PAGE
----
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Gov. Martin O’Malley (D) appeared before House and Senate committees Thursday in the hope of consummating a decade-long campaign to end the death penalty in Maryland, while opponents dug in.
“Every dollar we throw at an ineffective, flawed and arbitrary death penalty is a dollar we are not investing to prevent future murders and save innocent lives,” O’Malley said during a hearing before the Senate Judicial Proceedings Committee on his bill to repeal the death penalty.
“Repealing Maryland’s death penalty could free up million of dollars to allow us to do more of the things that actually work,” he said.
As he spoke, O’Malley was flanked by Lt. Gov. Anthony G. Brown (D) and NAACP President Benjamin Jealous, as well as past sponsor Sen. Lisa A. Gladden (D-Dist. 41) of Baltimore and Del. Aisha N. Braveboy (D-Dist. 25) of Mitchellville.
On a committee of 11, the bill is certain of five votes from senators who are co-sponsoring it. The House of Delegates, which previously has passed a repeal bill, is expected to do so again this year.
Under the proposed legislation, the death penalty would be replaced by life without the possibility of parole. In addition, $500,000 a year would be placed in a fund to assist the victims of violent crimes.
Advocates for and against the bill filled the hearing room Thursday, and many were sent to an overflow room to listen to the testimony.
In 2009, the governor sponsored a similar repeal bill, but it eventually was amended to keep capital punishment but require DNA evidence, a video of the crime or a videotaped confession.
Capital cases cost about $1.9 million to prosecute, while non-capital murder cases cost the state $650,000 on average, according to state legislative analysts.
A state analysis estimated that the repeal will save about $800,000 annually.
The $500,000 appropriation written into the bill raises the question of whether the bill could possibly be petitioned to referendum, as Senate President Thomas V. Mike Miller Jr. (D-Dist. 31) of Chesapeake Beach has predicted it would be. Appropriation bills generally are not eligible for referendum.
However, the Office of the Attorney General issued an advice letter that said a court likely would find that the appropriation was not the primary purpose of the bill, and therefore it probably would be eligible to go to referendum.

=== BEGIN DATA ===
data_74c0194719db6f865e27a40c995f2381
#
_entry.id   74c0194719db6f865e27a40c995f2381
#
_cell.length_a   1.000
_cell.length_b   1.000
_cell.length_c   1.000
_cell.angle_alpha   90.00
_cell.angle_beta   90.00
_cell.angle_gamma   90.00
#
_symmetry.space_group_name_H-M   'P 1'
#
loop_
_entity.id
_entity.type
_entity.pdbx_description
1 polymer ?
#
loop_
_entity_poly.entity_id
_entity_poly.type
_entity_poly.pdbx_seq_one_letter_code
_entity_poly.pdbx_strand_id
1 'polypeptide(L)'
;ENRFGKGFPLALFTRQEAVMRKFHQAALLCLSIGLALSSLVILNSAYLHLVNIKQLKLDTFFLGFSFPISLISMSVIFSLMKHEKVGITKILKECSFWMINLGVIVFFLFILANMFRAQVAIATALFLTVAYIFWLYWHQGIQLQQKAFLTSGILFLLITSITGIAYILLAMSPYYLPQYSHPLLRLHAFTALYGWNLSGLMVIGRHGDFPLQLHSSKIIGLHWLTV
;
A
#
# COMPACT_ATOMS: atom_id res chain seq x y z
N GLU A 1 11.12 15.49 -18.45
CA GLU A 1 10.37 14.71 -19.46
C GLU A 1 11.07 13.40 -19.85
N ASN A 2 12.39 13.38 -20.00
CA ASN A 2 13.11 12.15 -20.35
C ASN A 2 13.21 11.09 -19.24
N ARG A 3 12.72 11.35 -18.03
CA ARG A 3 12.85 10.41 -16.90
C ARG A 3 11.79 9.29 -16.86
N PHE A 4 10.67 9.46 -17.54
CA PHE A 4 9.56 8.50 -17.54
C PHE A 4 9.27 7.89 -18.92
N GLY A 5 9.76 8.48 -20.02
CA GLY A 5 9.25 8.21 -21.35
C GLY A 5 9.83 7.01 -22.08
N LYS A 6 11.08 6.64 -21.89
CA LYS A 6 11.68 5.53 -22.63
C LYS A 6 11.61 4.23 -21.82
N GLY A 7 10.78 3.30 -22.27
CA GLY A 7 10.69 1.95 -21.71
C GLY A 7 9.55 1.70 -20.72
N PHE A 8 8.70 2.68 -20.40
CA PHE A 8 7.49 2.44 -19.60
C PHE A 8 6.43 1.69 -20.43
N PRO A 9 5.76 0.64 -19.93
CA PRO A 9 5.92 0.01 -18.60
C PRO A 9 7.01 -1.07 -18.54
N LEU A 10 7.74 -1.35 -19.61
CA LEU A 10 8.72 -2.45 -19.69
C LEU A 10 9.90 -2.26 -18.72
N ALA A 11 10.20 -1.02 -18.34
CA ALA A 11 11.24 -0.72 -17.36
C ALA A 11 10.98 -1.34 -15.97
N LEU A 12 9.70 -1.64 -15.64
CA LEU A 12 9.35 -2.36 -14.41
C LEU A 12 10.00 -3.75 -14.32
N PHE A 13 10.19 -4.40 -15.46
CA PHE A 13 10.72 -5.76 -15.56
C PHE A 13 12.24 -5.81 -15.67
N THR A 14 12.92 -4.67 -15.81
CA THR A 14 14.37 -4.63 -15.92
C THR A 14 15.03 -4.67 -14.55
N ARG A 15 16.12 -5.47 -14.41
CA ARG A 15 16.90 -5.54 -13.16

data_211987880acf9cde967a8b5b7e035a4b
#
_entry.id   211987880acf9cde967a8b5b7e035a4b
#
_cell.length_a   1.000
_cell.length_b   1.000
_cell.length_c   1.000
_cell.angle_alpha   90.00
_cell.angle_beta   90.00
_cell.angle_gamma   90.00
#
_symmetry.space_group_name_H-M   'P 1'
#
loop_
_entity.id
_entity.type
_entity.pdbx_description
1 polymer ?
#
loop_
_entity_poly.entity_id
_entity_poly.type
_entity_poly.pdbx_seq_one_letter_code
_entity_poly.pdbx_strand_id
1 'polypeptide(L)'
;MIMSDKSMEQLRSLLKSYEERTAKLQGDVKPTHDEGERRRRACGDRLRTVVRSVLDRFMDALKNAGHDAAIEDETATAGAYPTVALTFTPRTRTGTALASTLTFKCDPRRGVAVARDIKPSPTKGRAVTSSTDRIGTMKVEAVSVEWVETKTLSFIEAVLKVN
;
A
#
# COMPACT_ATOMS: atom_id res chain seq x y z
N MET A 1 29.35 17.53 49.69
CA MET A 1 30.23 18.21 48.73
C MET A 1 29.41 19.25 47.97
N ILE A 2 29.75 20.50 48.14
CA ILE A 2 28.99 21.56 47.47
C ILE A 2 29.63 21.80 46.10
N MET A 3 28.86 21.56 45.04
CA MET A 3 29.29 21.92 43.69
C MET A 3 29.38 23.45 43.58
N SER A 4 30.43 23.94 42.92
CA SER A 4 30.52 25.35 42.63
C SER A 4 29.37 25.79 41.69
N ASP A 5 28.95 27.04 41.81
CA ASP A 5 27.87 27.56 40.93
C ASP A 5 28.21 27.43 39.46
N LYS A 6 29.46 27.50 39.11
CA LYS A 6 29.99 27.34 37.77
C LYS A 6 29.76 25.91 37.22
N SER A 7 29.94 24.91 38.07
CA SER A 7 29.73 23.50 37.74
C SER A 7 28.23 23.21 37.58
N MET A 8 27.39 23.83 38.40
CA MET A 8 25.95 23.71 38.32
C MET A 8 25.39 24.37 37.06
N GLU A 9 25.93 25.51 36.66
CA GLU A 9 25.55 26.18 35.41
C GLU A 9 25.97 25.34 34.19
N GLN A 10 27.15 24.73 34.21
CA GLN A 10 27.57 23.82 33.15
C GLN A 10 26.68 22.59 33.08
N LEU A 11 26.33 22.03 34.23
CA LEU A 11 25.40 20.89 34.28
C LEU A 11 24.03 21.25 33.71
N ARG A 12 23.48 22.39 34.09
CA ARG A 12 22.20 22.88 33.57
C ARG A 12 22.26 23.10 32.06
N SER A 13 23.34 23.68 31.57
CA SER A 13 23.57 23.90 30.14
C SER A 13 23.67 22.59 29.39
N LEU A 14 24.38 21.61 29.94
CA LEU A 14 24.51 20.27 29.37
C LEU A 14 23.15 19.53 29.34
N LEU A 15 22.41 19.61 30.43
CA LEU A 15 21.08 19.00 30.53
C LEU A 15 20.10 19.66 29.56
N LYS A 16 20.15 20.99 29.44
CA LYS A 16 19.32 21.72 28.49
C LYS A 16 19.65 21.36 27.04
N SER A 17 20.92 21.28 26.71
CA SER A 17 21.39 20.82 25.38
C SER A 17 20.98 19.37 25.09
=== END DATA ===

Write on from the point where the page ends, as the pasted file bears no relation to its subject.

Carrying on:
Opponents have argued that the death penalty should be kept for the most egregious crimes, and as a bargaining chip for prosecutors to use in plea deals.
The fear of opponents, said Sen. James Brochin (D-Dist. 42) of Towson, is that prosecutors will have to bargain down to a sentence of life in prison, meaning that even those convicted of the most heinous crimes could be eligible for parole after 25 or 30 years.
Opponents also are skeptical that there will be any actual savings from the repeal.
“In 2009, when you changed the death penalty, and we went from five and six death penalty cases being filed a year, down to two pending in the state of Maryland, not one public defender in the capital litigation division lost their job,” said Baltimore County State’s Attorney Scott D. Shellenberger (D) at the hearing. “Not one penny came out of anybody’s budget and changed anything.”
The effort to get rid of Maryland’s death penalty has been active for more than a decade, and the state hasn’t executed anyone since 2006, when the Maryland Court of Appeals ruled that the guidelines regulating state executions were unconstitutional.
Sen. Robert A. Zirkin (D-Dist. 11) of Owings Mills is one vote on the committee currently on the fence, he said.
“I’d like to know what the experiences of other states have been,” Zirkin said. “Are these people really getting life without parole in the states where they repealed (the death penalty)?”
In the past decade, five states have repealed the death penalty.
Currently, five inmates are on death row in Maryland. O’Malley declined to comment on whether he would commute the death sentence of those men should the bill pass, only saying that he would weigh each case individually.
Sen. Joseph M. Getty (R-Dist. 5) of Manchester, a member of the Judicial Proceedings Committee, has introduced a bill that would expand death penalty eligibility to someone convicted of murdering a teacher or professor in the classroom.